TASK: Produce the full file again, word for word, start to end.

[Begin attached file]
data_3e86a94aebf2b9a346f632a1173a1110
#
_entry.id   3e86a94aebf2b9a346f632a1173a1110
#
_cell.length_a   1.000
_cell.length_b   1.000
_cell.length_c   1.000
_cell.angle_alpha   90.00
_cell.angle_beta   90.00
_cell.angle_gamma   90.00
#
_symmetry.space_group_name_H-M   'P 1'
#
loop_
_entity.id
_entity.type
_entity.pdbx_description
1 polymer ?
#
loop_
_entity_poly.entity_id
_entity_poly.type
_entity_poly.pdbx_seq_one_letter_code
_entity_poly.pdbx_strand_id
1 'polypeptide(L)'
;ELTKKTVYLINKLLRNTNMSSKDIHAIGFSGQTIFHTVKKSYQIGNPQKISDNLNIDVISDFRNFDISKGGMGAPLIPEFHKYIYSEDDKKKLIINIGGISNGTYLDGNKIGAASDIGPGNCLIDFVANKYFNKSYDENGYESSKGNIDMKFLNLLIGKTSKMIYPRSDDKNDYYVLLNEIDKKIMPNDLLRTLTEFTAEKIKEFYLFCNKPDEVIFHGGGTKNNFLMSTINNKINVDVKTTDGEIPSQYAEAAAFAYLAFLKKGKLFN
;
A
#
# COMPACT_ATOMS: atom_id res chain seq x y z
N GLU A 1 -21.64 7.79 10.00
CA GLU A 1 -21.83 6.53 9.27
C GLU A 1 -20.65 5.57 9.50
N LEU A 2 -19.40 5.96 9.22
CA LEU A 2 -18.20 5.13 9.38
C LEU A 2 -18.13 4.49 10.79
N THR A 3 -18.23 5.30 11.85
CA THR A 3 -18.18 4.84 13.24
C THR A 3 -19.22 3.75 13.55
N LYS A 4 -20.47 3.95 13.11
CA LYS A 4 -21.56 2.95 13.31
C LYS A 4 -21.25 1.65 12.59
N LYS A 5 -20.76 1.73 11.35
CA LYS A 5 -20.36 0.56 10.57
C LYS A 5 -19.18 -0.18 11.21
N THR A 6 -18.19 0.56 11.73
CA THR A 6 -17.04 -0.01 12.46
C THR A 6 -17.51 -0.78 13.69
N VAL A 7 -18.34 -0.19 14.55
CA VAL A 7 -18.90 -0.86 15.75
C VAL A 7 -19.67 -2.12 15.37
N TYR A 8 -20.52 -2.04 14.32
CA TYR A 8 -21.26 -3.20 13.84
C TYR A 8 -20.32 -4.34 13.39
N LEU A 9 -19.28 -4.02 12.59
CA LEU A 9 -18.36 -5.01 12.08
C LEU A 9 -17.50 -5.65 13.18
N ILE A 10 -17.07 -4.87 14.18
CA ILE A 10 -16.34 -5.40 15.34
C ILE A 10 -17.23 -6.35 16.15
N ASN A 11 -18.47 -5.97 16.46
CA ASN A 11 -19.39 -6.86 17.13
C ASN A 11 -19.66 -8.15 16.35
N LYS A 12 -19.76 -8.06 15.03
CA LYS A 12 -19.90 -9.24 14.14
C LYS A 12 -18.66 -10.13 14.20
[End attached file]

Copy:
data_3e86a94aebf2b9a346f632a1173a1110
#
_entry.id   3e86a94aebf2b9a346f632a1173a1110
#
_cell.length_a   1.000
_cell.length_b   1.000
_cell.length_c   1.000
_cell.angle_alpha   90.00
_cell.angle_beta   90.00
_cell.angle_gamma   90.00
#
_symmetry.space_group_name_H-M   'P 1'
#
loop_
_entity.id
_entity.type
_entity.pdbx_description
1 polymer ?
#
loop_
_entity_poly.entity_id
_entity_poly.type
_entity_poly.pdbx_seq_one_letter_code
_entity_poly.pdbx_strand_id
1 'polypeptide(L)'
;ELTKKTVYLINKLLRNTNMSSKDIHAIGFSGQTIFHTVKKSYQIGNPQKISDNLNIDVISDFRNFDISKGGMGAPLIPEFHKYIYSEDDKKKLIINIGGISNGTYLDGNKIGAASDIGPGNCLIDFVANKYFNKSYDENGYESSKGNIDMKFLNLLIGKTSKMIYPRSDDKNDYYVLLNEIDKKIMPNDLLRTLTEFTAEKIKEFYLFCNKPDEVIFHGGGTKNNFLMSTINNKINVDVKTTDGEIPSQYAEAAAFAYLAFLKKGKLFN
;
A
#
# COMPACT_ATOMS: atom_id res chain seq x y z
N GLU A 1 -21.64 7.79 10.00
CA GLU A 1 -21.83 6.53 9.27
C GLU A 1 -20.65 5.57 9.50
N LEU A 2 -19.40 5.96 9.22
CA LEU A 2 -18.20 5.13 9.38
C LEU A 2 -18.13 4.49 10.79
N THR A 3 -18.23 5.30 11.85
CA THR A 3 -18.18 4.84 13.24
C THR A 3 -19.22 3.75 13.55
N LYS A 4 -20.47 3.95 13.11
CA LYS A 4 -21.56 2.95 13.31
C LYS A 4 -21.25 1.65 12.59
N LYS A 5 -20.76 1.73 11.35
CA LYS A 5 -20.36 0.56 10.57
C LYS A 5 -19.18 -0.18 11.21
N THR A 6 -18.19 0.56 11.73
CA THR A 6 -17.04 -0.01 12.46
C THR A 6 -17.51 -0.78 13.69
N VAL A 7 -18.34 -0.19 14.55
CA VAL A 7 -18.90 -0.86 15.75
C VAL A 7 -19.67 -2.12 15.37
N TYR A 8 -20.52 -2.04 14.32
CA TYR A 8 -21.26 -3.20 13.84
C TYR A 8 -20.32 -4.34 13.39
N LEU A 9 -19.28 -4.02 12.59
CA LEU A 9 -18.36 -5.01 12.08
C LEU A 9 -17.50 -5.65 13.18
N ILE A 10 -17.07 -4.87 14.18
CA ILE A 10 -16.34 -5.40 15.34
C ILE A 10 -17.23 -6.35 16.15
N ASN A 11 -18.47 -5.97 16.46
CA ASN A 11 -19.39 -6.86 17.13
C ASN A 11 -19.66 -8.15 16.35
N LYS A 12 -19.76 -8.06 15.03
CA LYS A 12 -19.90 -9.24 14.14
C LYS A 12 -18.66 -10.13 14.20